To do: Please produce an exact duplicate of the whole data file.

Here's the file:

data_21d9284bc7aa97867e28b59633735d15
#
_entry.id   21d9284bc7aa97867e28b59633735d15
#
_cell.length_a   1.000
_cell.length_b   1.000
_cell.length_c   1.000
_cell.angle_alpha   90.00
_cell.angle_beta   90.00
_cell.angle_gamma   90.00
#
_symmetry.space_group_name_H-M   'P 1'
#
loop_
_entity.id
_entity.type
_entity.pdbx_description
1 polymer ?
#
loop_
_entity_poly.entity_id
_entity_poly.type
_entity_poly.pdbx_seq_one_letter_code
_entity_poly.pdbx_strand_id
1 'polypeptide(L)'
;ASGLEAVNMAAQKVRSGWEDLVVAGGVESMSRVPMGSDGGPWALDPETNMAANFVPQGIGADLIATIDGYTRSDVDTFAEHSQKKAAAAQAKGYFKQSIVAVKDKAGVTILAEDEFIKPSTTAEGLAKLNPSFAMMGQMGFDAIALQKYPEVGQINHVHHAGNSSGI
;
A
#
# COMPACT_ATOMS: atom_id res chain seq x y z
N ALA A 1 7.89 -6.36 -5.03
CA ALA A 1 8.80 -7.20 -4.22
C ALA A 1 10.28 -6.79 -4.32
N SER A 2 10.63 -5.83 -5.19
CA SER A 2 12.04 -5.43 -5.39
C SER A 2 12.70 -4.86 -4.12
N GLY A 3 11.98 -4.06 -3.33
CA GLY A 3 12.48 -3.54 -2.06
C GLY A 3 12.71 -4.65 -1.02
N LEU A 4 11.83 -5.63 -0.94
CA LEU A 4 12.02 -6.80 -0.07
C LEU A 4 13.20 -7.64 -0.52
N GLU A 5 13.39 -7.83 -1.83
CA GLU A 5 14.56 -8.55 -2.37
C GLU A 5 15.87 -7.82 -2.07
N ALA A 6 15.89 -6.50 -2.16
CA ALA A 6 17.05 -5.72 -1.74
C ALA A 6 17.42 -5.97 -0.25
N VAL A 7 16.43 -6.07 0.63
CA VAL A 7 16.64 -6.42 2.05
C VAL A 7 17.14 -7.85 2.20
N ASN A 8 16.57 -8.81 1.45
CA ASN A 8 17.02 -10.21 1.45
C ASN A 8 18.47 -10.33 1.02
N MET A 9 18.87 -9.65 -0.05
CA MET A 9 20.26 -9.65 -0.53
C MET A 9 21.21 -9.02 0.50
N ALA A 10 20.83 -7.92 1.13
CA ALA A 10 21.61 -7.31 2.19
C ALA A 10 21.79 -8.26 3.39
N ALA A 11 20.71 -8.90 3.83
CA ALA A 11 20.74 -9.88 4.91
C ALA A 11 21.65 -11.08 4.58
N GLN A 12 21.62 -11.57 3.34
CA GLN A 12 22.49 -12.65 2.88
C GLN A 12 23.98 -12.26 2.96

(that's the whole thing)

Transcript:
data_21d9284bc7aa97867e28b59633735d15
#
_entry.id   21d9284bc7aa97867e28b59633735d15
#
_cell.length_a   1.000
_cell.length_b   1.000
_cell.length_c   1.000
_cell.angle_alpha   90.00
_cell.angle_beta   90.00
_cell.angle_gamma   90.00
#
_symmetry.space_group_name_H-M   'P 1'
#
loop_
_entity.id
_entity.type
_entity.pdbx_description
1 polymer ?
#
loop_
_entity_poly.entity_id
_entity_poly.type
_entity_poly.pdbx_seq_one_letter_code
_entity_poly.pdbx_strand_id
1 'polypeptide(L)'
;ASGLEAVNMAAQKVRSGWEDLVVAGGVESMSRVPMGSDGGPWALDPETNMAANFVPQGIGADLIATIDGYTRSDVDTFAEHSQKKAAAAQAKGYFKQSIVAVKDKAGVTILAEDEFIKPSTTAEGLAKLNPSFAMMGQMGFDAIALQKYPEVGQINHVHHAGNSSGI
;
A
#
# COMPACT_ATOMS: atom_id res chain seq x y z
N ALA A 1 7.89 -6.36 -5.03
CA ALA A 1 8.80 -7.20 -4.22
C ALA A 1 10.28 -6.79 -4.32
N SER A 2 10.63 -5.83 -5.19
CA SER A 2 12.04 -5.43 -5.39
C SER A 2 12.70 -4.86 -4.12
N GLY A 3 11.98 -4.06 -3.33
CA GLY A 3 12.48 -3.54 -2.06
C GLY A 3 12.71 -4.65 -1.02
N LEU A 4 11.83 -5.63 -0.94
CA LEU A 4 12.02 -6.80 -0.07
C LEU A 4 13.20 -7.64 -0.52
N GLU A 5 13.39 -7.83 -1.83
CA GLU A 5 14.56 -8.55 -2.37
C GLU A 5 15.87 -7.82 -2.07
N ALA A 6 15.89 -6.50 -2.16
CA ALA A 6 17.05 -5.72 -1.74
C ALA A 6 17.42 -5.97 -0.25
N VAL A 7 16.43 -6.07 0.63
CA VAL A 7 16.64 -6.42 2.05
C VAL A 7 17.14 -7.85 2.20
N ASN A 8 16.57 -8.81 1.45
CA ASN A 8 17.02 -10.21 1.45
C ASN A 8 18.47 -10.33 1.02
N MET A 9 18.87 -9.65 -0.05
CA MET A 9 20.26 -9.65 -0.53
C MET A 9 21.21 -9.02 0.50
N ALA A 10 20.83 -7.92 1.13
CA ALA A 10 21.61 -7.31 2.19
C ALA A 10 21.79 -8.26 3.39
N ALA A 11 20.71 -8.90 3.83
CA ALA A 11 20.74 -9.88 4.91
C ALA A 11 21.65 -11.08 4.58
N GLN A 12 21.62 -11.57 3.34
CA GLN A 12 22.49 -12.65 2.88
C GLN A 12 23.98 -12.26 2.96